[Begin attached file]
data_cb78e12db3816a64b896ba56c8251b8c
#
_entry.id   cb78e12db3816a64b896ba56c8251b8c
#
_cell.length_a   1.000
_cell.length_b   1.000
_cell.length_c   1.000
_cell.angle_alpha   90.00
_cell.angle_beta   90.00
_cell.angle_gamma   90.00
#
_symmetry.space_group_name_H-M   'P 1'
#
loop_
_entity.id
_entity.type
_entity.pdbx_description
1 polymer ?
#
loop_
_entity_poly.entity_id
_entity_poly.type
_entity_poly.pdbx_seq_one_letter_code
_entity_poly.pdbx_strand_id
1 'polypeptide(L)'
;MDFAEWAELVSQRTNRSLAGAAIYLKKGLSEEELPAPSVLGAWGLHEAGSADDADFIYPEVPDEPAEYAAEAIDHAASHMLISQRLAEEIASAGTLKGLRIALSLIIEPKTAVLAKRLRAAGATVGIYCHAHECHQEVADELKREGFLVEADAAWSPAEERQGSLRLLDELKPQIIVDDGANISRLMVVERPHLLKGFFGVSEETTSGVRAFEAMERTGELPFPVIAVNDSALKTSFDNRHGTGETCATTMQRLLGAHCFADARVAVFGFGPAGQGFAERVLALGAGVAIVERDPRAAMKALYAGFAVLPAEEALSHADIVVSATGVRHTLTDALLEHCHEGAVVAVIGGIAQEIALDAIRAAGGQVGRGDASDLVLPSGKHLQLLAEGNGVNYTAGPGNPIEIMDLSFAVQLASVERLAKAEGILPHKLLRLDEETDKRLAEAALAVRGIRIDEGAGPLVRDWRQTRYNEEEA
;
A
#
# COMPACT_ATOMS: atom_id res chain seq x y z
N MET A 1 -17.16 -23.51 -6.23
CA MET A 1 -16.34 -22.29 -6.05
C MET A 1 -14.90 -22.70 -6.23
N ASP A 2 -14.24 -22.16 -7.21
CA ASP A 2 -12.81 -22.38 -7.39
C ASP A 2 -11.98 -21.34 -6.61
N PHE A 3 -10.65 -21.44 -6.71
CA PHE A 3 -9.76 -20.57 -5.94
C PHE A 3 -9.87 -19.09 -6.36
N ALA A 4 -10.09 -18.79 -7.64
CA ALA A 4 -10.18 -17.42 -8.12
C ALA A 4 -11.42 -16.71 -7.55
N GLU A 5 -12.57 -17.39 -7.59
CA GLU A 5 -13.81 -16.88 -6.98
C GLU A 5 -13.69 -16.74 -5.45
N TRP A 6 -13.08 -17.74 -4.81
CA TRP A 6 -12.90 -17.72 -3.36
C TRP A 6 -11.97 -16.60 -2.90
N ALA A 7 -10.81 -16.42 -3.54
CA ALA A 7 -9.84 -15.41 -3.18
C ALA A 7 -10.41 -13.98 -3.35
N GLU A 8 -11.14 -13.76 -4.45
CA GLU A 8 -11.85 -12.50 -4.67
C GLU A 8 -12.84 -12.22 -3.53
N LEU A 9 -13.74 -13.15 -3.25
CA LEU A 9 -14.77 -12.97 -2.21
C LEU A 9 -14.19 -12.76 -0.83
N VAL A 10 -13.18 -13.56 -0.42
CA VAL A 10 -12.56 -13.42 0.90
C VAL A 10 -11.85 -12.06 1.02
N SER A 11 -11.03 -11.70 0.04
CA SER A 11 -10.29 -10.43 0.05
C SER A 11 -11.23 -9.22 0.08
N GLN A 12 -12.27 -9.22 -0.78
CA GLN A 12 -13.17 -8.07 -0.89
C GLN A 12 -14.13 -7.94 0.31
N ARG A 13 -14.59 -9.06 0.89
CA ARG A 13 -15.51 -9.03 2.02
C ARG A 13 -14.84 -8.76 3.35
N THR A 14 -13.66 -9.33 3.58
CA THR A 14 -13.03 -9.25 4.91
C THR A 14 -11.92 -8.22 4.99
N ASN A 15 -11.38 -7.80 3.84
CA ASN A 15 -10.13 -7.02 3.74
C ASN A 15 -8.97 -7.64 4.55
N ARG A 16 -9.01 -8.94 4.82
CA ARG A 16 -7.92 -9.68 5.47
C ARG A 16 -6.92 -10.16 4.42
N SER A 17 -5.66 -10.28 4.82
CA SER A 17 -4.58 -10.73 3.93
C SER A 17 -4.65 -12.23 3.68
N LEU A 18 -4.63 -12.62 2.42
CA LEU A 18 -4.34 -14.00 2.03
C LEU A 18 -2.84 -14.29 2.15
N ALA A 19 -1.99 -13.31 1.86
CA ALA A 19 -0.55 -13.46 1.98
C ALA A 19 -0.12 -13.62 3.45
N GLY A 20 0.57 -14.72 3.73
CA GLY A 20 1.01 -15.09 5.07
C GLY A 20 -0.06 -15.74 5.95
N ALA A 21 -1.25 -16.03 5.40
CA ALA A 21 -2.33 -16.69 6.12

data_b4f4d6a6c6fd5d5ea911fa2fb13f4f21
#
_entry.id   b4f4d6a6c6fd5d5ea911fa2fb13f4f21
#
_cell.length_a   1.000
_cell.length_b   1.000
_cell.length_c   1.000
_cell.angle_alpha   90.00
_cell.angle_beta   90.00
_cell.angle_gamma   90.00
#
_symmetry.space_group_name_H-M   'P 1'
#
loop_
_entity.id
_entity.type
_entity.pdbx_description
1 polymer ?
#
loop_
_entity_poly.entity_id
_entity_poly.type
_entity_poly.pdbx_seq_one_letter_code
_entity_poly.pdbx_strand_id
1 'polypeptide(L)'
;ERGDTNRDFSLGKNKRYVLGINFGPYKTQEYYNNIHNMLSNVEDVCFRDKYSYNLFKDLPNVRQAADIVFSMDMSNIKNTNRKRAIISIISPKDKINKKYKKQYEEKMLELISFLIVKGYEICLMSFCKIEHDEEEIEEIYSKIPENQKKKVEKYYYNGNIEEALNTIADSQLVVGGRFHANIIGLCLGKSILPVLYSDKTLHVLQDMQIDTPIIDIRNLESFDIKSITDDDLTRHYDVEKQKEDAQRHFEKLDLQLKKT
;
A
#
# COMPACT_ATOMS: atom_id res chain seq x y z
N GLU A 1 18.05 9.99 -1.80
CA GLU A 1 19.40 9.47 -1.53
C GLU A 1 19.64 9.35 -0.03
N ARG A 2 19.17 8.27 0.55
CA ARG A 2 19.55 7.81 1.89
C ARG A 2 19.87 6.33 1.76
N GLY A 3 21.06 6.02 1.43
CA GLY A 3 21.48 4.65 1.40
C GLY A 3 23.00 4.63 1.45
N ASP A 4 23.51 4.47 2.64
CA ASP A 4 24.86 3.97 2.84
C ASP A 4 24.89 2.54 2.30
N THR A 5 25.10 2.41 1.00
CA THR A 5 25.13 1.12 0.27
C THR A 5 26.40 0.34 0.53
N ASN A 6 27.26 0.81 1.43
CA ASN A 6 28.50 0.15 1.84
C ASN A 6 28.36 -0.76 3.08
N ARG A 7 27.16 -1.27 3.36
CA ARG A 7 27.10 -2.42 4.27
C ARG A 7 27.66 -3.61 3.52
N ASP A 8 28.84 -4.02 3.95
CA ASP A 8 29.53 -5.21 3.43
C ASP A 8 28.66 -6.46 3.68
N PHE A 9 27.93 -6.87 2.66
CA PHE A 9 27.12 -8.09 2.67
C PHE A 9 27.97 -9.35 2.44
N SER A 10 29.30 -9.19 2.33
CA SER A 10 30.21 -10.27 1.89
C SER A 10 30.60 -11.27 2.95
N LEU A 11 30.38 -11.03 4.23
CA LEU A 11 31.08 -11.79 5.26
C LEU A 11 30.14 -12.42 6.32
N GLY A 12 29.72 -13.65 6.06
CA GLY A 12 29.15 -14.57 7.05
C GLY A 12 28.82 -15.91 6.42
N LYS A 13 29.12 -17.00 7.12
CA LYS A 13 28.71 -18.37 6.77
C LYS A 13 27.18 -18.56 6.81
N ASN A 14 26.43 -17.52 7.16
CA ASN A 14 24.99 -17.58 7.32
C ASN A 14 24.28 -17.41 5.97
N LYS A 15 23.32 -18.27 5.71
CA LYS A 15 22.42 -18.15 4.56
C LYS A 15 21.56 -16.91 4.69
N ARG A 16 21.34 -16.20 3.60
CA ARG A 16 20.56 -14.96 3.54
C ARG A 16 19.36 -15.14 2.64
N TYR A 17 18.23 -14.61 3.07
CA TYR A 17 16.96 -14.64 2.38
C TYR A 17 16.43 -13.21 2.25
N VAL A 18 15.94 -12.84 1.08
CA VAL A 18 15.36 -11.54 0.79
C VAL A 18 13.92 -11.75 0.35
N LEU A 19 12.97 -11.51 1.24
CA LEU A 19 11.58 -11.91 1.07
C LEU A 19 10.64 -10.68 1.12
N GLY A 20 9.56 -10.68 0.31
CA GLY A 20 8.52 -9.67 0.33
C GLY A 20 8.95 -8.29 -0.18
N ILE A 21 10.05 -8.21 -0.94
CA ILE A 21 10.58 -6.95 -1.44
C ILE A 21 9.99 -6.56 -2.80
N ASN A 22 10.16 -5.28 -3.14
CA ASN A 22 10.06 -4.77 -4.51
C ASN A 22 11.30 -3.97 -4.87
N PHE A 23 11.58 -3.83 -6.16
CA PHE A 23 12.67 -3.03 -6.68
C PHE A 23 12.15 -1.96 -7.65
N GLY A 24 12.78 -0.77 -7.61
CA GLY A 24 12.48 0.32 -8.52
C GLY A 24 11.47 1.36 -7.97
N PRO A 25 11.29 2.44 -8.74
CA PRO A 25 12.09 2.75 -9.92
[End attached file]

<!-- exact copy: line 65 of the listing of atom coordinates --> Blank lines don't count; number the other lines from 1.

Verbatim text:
CA GLN A 12 -13.17 -8.07 -0.89